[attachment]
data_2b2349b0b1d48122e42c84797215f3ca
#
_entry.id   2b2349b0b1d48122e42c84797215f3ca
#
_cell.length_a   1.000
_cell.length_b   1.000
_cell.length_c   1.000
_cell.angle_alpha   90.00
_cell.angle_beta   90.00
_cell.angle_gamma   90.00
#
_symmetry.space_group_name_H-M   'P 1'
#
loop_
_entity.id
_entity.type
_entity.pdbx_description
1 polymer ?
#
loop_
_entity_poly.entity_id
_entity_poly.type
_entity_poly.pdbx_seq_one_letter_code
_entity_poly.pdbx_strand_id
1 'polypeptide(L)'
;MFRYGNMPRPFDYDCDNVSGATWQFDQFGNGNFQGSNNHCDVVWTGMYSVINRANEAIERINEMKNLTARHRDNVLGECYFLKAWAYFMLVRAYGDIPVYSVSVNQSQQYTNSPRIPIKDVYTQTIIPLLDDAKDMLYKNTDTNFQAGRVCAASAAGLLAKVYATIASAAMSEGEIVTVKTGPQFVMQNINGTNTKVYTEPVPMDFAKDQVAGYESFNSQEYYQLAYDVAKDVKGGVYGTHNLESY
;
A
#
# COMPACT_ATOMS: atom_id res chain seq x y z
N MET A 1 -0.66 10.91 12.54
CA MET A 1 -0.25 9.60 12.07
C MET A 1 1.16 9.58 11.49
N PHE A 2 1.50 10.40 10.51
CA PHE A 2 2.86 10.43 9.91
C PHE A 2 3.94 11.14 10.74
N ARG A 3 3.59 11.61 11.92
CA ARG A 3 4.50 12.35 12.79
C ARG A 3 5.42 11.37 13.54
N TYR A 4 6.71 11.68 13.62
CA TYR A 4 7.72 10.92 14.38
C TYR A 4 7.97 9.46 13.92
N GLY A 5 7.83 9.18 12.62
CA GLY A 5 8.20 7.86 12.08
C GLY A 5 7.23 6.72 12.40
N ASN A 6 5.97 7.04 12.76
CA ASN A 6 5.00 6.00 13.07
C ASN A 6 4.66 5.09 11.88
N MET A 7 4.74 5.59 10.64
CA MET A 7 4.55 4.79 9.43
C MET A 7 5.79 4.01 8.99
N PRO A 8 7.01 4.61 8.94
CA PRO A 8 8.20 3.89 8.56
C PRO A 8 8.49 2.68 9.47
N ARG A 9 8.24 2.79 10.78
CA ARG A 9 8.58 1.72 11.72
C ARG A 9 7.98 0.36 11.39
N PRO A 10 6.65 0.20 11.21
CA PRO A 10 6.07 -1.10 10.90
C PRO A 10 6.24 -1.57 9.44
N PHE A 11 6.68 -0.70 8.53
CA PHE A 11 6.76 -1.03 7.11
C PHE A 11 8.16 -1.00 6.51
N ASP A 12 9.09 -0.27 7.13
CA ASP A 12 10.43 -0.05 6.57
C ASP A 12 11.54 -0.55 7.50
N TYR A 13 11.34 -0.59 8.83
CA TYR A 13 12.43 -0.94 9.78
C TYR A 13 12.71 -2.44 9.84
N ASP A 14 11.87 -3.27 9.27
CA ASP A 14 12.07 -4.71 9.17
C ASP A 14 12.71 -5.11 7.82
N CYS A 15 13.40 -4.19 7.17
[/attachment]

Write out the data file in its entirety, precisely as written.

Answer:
data_2b2349b0b1d48122e42c84797215f3ca
#
_entry.id   2b2349b0b1d48122e42c84797215f3ca
#
_cell.length_a   1.000
_cell.length_b   1.000
_cell.length_c   1.000
_cell.angle_alpha   90.00
_cell.angle_beta   90.00
_cell.angle_gamma   90.00
#
_symmetry.space_group_name_H-M   'P 1'
#
loop_
_entity.id
_entity.type
_entity.pdbx_description
1 polymer ?
#
loop_
_entity_poly.entity_id
_entity_poly.type
_entity_poly.pdbx_seq_one_letter_code
_entity_poly.pdbx_strand_id
1 'polypeptide(L)'
;MFRYGNMPRPFDYDCDNVSGATWQFDQFGNGNFQGSNNHCDVVWTGMYSVINRANEAIERINEMKNLTARHRDNVLGECYFLKAWAYFMLVRAYGDIPVYSVSVNQSQQYTNSPRIPIKDVYTQTIIPLLDDAKDMLYKNTDTNFQAGRVCAASAAGLLAKVYATIASAAMSEGEIVTVKTGPQFVMQNINGTNTKVYTEPVPMDFAKDQVAGYESFNSQEYYQLAYDVAKDVKGGVYGTHNLESY
;
A
#
# COMPACT_ATOMS: atom_id res chain seq x y z
N MET A 1 -0.66 10.91 12.54
CA MET A 1 -0.25 9.60 12.07
C MET A 1 1.16 9.58 11.49
N PHE A 2 1.50 10.40 10.51
CA PHE A 2 2.86 10.43 9.91
C PHE A 2 3.94 11.14 10.74
N ARG A 3 3.59 11.61 11.92
CA ARG A 3 4.50 12.35 12.79
C ARG A 3 5.42 11.37 13.54
N TYR A 4 6.71 11.68 13.62
CA TYR A 4 7.72 10.92 14.38
C TYR A 4 7.97 9.46 13.92
N GLY A 5 7.83 9.18 12.62
CA GLY A 5 8.20 7.86 12.08
C GLY A 5 7.23 6.72 12.40
N ASN A 6 5.97 7.04 12.76
CA ASN A 6 5.00 6.00 13.07
C ASN A 6 4.66 5.09 11.88
N MET A 7 4.74 5.59 10.64
CA MET A 7 4.55 4.79 9.43
C MET A 7 5.79 4.01 8.99
N PRO A 8 7.01 4.61 8.94
CA PRO A 8 8.20 3.89 8.56
C PRO A 8 8.49 2.68 9.47
N ARG A 9 8.24 2.79 10.78
CA ARG A 9 8.58 1.72 11.72
C ARG A 9 7.98 0.36 11.39
N PRO A 10 6.65 0.20 11.21
CA PRO A 10 6.07 -1.10 10.90
C PRO A 10 6.24 -1.57 9.44
N PHE A 11 6.68 -0.70 8.53
CA PHE A 11 6.76 -1.03 7.11
C PHE A 11 8.16 -1.00 6.51
N ASP A 12 9.09 -0.27 7.13
CA ASP A 12 10.43 -0.05 6.57
C ASP A 12 11.54 -0.55 7.50
N TYR A 13 11.34 -0.59 8.83
CA TYR A 13 12.43 -0.94 9.78
C TYR A 13 12.71 -2.44 9.84
N ASP A 14 11.87 -3.27 9.27
CA ASP A 14 12.07 -4.71 9.17
C ASP A 14 12.71 -5.11 7.82
N CYS A 15 13.40 -4.19 7.17